Erbium-doped fiber amplifiers (EDFAs) are devices that boost the optical signal power in optical fibers. They are commonly employed in long-distance communication fiber optic cables and fiber-based lasers.
EDFAs, which were invented in the 1980s and have had a significant influence on our information society by allowing signals to be sent over the Atlantic and replacing electrical repeaters, are perhaps one of the most important technologies.
The ability of erbium ions to magnify light in the 1.55 mm wavelength region, which is where silica-based optical fibers have the lowest transmission loss, is intriguing in optical communications.
When doped inside host materials like glass, the distinctive electronic intra-4-f shell structure of erbium — and rare-earth ions in general — allows for long-lived excited states. With little cross-talk, good temperature stability, and low noise figure, this is a perfect gain medium for simultaneous amplification of several information-carrying channels.
Optical amplification is employed in almost every laser application, from fiber sensing and frequency metrology to laser machining and LiDAR. Optical frequency combs (2005 Nobel Prize in Physics) are used to make the world’s most precise atomic clocks, and optical amplifiers reliant on rare-earth ions have become their workhorse for them.
Using rare-earth ions in photonic integrated circuits to provide light amplification can revolutionize integrated photonics.
Bell Laboratories looked at erbium-doped waveguide amplifiers (EDWAs) in the 1990s, but they were eventually abandoned since their gain and output power could not compete with fiber-based amplifiers, and their manufacture did not fit with modern photonic integration manufacturing processes.
EDWAs have only been able to reach less than 1 mW output power, which is insufficient for many practical applications, despite the recent advent of integrated photonics.
The problem here is associated with high waveguide background loss, high cooperative upconversion – a gain-limiting factor at high erbium concentration, or the long-standing challenge in achieving meter-scale waveguide lengths in compact photonic chips.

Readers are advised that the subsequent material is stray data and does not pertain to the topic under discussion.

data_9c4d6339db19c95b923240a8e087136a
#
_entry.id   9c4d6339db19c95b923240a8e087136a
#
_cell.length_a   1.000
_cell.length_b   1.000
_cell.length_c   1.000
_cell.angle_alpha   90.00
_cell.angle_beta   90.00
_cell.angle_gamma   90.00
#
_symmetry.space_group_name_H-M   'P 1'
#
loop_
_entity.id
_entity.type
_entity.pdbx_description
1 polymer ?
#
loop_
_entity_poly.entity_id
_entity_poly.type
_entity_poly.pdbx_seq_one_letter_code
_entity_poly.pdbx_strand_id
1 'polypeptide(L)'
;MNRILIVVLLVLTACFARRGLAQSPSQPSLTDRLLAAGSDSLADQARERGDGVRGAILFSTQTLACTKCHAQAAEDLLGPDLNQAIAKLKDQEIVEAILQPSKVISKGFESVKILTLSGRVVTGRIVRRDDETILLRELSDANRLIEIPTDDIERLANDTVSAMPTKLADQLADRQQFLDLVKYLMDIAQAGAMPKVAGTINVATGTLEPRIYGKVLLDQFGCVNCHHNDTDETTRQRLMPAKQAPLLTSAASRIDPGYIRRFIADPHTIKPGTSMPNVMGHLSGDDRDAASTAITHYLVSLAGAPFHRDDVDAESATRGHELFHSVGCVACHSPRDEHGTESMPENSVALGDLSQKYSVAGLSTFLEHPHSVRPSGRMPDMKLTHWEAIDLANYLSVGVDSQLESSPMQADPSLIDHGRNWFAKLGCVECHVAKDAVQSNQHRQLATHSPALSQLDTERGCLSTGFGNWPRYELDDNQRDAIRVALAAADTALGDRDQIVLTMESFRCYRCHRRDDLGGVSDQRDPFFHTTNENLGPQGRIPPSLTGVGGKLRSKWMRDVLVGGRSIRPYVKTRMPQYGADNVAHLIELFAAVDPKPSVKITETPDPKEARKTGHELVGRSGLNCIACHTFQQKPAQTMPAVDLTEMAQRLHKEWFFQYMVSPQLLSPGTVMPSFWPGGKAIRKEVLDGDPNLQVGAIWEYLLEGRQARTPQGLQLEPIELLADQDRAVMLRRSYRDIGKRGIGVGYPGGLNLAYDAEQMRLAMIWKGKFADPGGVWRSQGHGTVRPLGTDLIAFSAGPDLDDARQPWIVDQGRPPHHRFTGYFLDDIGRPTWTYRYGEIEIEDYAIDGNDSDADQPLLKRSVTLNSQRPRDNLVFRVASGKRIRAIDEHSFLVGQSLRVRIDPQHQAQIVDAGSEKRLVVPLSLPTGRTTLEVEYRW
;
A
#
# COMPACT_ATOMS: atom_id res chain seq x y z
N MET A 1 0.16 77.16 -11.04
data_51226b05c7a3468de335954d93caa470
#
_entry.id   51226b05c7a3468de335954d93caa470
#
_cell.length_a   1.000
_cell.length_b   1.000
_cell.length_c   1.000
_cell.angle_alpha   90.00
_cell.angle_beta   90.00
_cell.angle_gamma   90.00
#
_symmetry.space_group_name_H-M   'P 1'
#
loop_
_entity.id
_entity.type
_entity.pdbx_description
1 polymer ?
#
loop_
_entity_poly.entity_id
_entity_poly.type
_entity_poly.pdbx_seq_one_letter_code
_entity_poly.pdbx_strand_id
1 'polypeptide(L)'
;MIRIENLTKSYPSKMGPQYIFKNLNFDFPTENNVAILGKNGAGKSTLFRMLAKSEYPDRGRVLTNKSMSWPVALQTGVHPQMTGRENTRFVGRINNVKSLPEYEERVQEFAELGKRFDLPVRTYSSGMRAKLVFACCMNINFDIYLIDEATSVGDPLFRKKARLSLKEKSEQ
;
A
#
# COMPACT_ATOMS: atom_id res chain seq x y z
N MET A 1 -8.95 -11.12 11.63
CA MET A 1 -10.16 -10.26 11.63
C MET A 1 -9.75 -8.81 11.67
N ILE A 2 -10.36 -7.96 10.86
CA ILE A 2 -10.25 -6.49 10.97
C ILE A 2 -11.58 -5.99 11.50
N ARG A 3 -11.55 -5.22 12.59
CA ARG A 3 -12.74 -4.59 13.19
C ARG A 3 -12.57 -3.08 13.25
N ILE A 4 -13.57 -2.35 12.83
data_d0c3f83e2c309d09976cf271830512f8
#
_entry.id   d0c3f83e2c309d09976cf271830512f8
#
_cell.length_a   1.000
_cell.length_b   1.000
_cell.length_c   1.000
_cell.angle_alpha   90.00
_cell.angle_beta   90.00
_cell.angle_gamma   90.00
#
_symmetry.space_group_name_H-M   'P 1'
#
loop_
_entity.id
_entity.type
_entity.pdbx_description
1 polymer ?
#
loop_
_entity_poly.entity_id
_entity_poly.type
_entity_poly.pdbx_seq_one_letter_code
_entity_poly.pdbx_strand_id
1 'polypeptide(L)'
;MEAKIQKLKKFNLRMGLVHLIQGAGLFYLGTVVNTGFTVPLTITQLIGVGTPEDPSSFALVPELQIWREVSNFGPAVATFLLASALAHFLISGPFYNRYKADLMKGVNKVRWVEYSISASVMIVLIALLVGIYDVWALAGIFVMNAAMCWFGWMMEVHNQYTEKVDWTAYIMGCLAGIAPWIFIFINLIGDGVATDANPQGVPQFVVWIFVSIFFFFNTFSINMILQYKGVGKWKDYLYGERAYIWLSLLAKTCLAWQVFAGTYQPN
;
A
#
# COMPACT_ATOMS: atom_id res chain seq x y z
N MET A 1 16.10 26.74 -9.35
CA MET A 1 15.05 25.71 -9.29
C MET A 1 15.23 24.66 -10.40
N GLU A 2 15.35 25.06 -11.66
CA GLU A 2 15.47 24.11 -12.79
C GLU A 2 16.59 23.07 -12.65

EPFL researchers, led by Professor Tobias J. Kippenberg, have constructed an EDWA based on silicon nitride (Si3N4) photonic integrated circuits with lengths up to half a meter on a millimeter-scale footprint, generating a record output power of more than 145 mW and delivering a small-signal net gain above 30 dB, equating to over 1000-fold amplification in the telecommunication band.
This performance is comparable to commercially available high-end EDFAs and cutting-edge heterogeneously integrated III-V semiconductor amplifiers in silicon photonics.
We overcame the longstanding challenge by applying ion implantation—a wafer-scale process that benefits from very low cooperative upconversion even at a very high ion concentration—to the ultralow-loss silicon nitride integrated photonic circuits.
Dr. Yang Liu, Study Lead Scientist, EPFL
Dr. Yang Liu is a researcher in Kippenberg’s laboratory.
Zheru Qiu, Study Co-Author and Ph.D. student at EPFL adds, “This approach allows us to achieve low loss, high erbium concentration, and a large mode-ion overlap factor in compact waveguides with meter-scale lengths, which have previously remained unsolved for decades.”
Operating with high output power and high gain is not a mere academic achievement; in fact, it is crucial to the practical operation of any amplifier, as it implies that any input signals can reach the power levels that are sufficient for long-distance high-speed data transmission and shot-noise limited detection; it also signals that high-pulse-energy femtosecond-lasers on a chip can finally become possible using this approach.
Tobias J. Kippenberg, Professor, Laboratory of Photonics and Quantum Measurements, EPFL
The accomplishment heralds a new era for rare-earth ions as viable gain media in integrated photonics, with applications ranging from optical communications and LiDAR for self-driving cars to quantum sensing and memory for huge quantum networks.
It is likely to spur greater research into rare-earth ions, with optical gain ranging from visible to mid-infrared and higher output power.
- Swiss National Science Foundation (SNSF)
- Defense Advanced Research Projects Agency (DARPA)
- Air Force Office of Scientific Research (AFOSR)
- Horizon 2020
Liu, Y., et al. (2022) A photonic integrated circuit–based erbium-doped amplifier. Science. doi:10.1126/science.abo2631.